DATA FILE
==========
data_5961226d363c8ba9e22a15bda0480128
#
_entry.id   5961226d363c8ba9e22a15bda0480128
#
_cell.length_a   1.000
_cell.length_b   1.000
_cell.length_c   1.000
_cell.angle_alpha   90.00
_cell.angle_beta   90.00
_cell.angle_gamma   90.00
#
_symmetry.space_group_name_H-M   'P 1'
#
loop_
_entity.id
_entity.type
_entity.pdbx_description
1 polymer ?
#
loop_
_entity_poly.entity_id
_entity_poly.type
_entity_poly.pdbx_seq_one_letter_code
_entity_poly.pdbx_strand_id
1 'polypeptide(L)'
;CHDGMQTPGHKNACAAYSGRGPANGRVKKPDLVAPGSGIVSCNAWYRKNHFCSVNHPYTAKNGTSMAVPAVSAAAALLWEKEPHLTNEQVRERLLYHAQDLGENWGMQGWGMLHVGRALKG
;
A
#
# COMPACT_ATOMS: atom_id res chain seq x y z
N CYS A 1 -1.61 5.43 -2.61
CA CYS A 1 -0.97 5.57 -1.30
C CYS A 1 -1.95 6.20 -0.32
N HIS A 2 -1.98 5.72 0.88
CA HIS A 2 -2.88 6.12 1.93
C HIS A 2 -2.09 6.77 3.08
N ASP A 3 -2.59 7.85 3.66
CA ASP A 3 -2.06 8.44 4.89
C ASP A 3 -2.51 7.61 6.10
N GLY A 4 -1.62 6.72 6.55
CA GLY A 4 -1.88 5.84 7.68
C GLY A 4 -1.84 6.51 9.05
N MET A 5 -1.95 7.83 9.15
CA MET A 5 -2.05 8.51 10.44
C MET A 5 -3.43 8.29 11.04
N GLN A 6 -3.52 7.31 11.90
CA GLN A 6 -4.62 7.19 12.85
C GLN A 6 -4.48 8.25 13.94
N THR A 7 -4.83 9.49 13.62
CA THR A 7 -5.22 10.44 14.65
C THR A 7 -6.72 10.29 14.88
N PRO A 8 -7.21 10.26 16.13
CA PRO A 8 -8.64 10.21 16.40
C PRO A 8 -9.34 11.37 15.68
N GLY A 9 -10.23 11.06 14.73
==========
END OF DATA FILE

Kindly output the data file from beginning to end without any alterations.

data_5961226d363c8ba9e22a15bda0480128
#
_entry.id   5961226d363c8ba9e22a15bda0480128
#
_cell.length_a   1.000
_cell.length_b   1.000
_cell.length_c   1.000
_cell.angle_alpha   90.00
_cell.angle_beta   90.00
_cell.angle_gamma   90.00
#
_symmetry.space_group_name_H-M   'P 1'
#
loop_
_entity.id
_entity.type
_entity.pdbx_description
1 polymer ?
#
loop_
_entity_poly.entity_id
_entity_poly.type
_entity_poly.pdbx_seq_one_letter_code
_entity_poly.pdbx_strand_id
1 'polypeptide(L)'
;CHDGMQTPGHKNACAAYSGRGPANGRVKKPDLVAPGSGIVSCNAWYRKNHFCSVNHPYTAKNGTSMAVPAVSAAAALLWEKEPHLTNEQVRERLLYHAQDLGENWGMQGWGMLHVGRALKG
;
A
#
# COMPACT_ATOMS: atom_id res chain seq x y z
N CYS A 1 -1.61 5.43 -2.61
CA CYS A 1 -0.97 5.57 -1.30
C CYS A 1 -1.95 6.20 -0.32
N HIS A 2 -1.98 5.72 0.88
CA HIS A 2 -2.88 6.12 1.93
C HIS A 2 -2.09 6.77 3.08
N ASP A 3 -2.59 7.85 3.66
CA ASP A 3 -2.06 8.44 4.89
C ASP A 3 -2.51 7.61 6.10
N GLY A 4 -1.62 6.72 6.55
CA GLY A 4 -1.88 5.84 7.68
C GLY A 4 -1.84 6.51 9.05
N MET A 5 -1.95 7.83 9.15
CA MET A 5 -2.05 8.51 10.44
C MET A 5 -3.43 8.29 11.04
N GLN A 6 -3.52 7.31 11.90
CA GLN A 6 -4.62 7.19 12.85
C GLN A 6 -4.48 8.25 13.94
N THR A 7 -4.83 9.49 13.62
CA THR A 7 -5.22 10.44 14.65
C THR A 7 -6.72 10.29 14.88
N PRO A 8 -7.21 10.26 16.13
CA PRO A 8 -8.64 10.21 16.40
C PRO A 8 -9.34 11.37 15.68
N GLY A 9 -10.23 11.06 14.73